The Early Signs of Schizophrenia

Mature Caucasian therapist meets with female patient
Steve Debenport / Getty Images

Early diagnosis of schizophrenia relies on of carefully probing for signs and symptoms of psychological distress, getting a comprehensive assessment of the patient's ability to function at work/school and interpersonal functioning, supplemented by a careful family history (as an indicator of risk).

The Comprehensive Assessment

First and foremost, the assessment should not rely exclusively on data obtained from mental status examination and the patient's history. Rather the examination and history are to be supplemented with information from other sources (collateral information)—ideally people who are in contact with the patient on a regular basis.

A statement that "all is well" made by an individual who appears to be in distress has a one meaning when a family member confirms that all is indeed well and the apparent distress is rather a way of being in the world but a completely different meaning when a family member states that their relative says that "all is well" as he is commanded to do so by his imagined tormentors' voices which otherwise would command him to harm himself. Information about the patient's ability to engage in productive or fun activities, carry things through, and socialize with family and friends is essential in understanding to what extent (if any) the patient's symptoms result in changes in overall functioning.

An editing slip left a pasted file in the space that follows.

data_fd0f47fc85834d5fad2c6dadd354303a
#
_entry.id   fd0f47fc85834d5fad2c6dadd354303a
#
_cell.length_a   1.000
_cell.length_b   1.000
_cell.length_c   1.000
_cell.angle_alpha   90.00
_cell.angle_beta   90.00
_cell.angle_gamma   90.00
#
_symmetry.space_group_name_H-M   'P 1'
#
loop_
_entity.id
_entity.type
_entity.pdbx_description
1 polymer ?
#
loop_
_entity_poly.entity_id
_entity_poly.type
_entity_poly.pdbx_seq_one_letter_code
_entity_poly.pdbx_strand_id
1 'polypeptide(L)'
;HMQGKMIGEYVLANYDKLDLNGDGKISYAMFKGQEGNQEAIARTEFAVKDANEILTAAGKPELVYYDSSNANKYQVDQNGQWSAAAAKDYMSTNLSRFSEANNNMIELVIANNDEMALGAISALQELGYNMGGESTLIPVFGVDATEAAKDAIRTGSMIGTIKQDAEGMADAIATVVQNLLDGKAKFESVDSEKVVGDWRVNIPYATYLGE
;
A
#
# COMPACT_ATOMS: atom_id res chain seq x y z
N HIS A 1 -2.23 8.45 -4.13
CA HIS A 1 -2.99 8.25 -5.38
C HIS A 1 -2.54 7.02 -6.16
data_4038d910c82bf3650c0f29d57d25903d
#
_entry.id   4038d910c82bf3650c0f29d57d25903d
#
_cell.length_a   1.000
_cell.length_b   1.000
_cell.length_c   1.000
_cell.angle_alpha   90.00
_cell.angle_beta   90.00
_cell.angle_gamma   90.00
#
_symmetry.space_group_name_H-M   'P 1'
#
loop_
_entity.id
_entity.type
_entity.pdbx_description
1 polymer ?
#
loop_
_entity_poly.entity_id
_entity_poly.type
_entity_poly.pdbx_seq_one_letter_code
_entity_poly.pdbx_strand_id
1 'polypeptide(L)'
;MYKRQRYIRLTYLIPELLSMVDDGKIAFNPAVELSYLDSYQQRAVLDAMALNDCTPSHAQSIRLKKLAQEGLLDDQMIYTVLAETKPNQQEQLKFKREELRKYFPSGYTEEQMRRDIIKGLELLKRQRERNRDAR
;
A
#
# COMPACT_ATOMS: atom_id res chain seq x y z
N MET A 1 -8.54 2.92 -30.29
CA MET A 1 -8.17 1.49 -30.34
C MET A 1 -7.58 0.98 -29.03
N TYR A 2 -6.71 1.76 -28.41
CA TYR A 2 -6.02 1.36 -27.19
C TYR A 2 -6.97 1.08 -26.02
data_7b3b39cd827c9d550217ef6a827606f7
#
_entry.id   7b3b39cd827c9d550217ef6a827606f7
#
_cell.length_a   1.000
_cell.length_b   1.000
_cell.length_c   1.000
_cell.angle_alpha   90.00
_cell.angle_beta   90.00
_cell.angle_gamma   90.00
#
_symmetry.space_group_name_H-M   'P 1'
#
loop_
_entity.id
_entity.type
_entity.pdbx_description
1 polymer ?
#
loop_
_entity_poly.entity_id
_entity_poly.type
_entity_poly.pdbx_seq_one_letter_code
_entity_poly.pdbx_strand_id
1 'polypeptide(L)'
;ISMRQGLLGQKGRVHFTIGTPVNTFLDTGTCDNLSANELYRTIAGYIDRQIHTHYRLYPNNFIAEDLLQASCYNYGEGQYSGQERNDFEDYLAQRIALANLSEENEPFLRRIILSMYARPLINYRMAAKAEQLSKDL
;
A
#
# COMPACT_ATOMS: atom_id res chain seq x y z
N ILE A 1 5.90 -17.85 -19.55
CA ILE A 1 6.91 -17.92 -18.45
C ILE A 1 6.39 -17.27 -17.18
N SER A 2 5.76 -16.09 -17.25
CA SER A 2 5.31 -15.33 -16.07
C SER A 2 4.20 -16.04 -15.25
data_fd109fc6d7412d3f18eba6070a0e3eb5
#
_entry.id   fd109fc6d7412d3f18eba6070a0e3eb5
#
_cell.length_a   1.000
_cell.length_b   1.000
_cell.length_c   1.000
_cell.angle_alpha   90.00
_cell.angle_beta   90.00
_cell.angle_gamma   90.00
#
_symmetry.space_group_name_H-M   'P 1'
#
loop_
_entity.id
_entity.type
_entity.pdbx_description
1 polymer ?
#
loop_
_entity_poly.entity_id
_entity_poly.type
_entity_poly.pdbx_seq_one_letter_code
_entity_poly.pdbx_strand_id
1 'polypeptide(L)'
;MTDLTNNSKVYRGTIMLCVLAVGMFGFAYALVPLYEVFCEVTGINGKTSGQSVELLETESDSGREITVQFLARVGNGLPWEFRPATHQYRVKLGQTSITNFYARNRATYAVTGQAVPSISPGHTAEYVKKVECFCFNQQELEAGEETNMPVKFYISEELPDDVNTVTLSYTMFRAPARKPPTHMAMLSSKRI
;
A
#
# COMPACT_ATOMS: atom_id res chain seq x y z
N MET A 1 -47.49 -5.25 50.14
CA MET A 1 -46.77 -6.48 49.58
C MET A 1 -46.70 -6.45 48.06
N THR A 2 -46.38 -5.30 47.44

In terms of the examination and history, in addition to the standard questions about mental symptoms, medications and drug use, sleep and appetite, the physician might engage in a more open-ended exploration of the patient's view of the word, beliefs, values, interests and abilities, with a special emphasis on relationship and search for meaning.

Early Signs of Hallucinations or Overt Delusions

Patients may not experience full-blown hallucinations or overt delusions early on. Instead, patients might have a range of unusual experiences such as an increased sensibility to sounds or light or an increased sense of apparently disparate things being connected in ways that are personally meaningful. It is not uncommon to feel like that the world is a hostile place and people are not to be trusted or, alternatively, feel like special intuitions, talents or abilities are manifesting. These type of experiences need to be carefully considered, especially when they are at odds with how things were before (e.g. friendly adolescent no longer going out because he can't trust his friends).

Making a Diagnosis

Unusual perceptions, feelings, thoughts or behaviors are not enough to make a diagnosis of schizophrenia. Such experiences, among other perceptions, feelings or thoughts that while not overly strange or bizarre is slightly outside of the normal range, are not "diagnostic". Nevertheless, they should be carefully assessed as part of the bigger picture as painted by the collateral information.

An assessment of the patient's overall functioning is also required to make a diagnosis. If schizophrenia-like experiences result in a change in the patient's ability to function then a diagnosis of schizophrenia should be considered.

The Importance of Early Diagnosis

Early diagnosis is the basis for early intervention, which has been shown consistently to result in a better course and prognosis in schizophrenia.

Was this page helpful?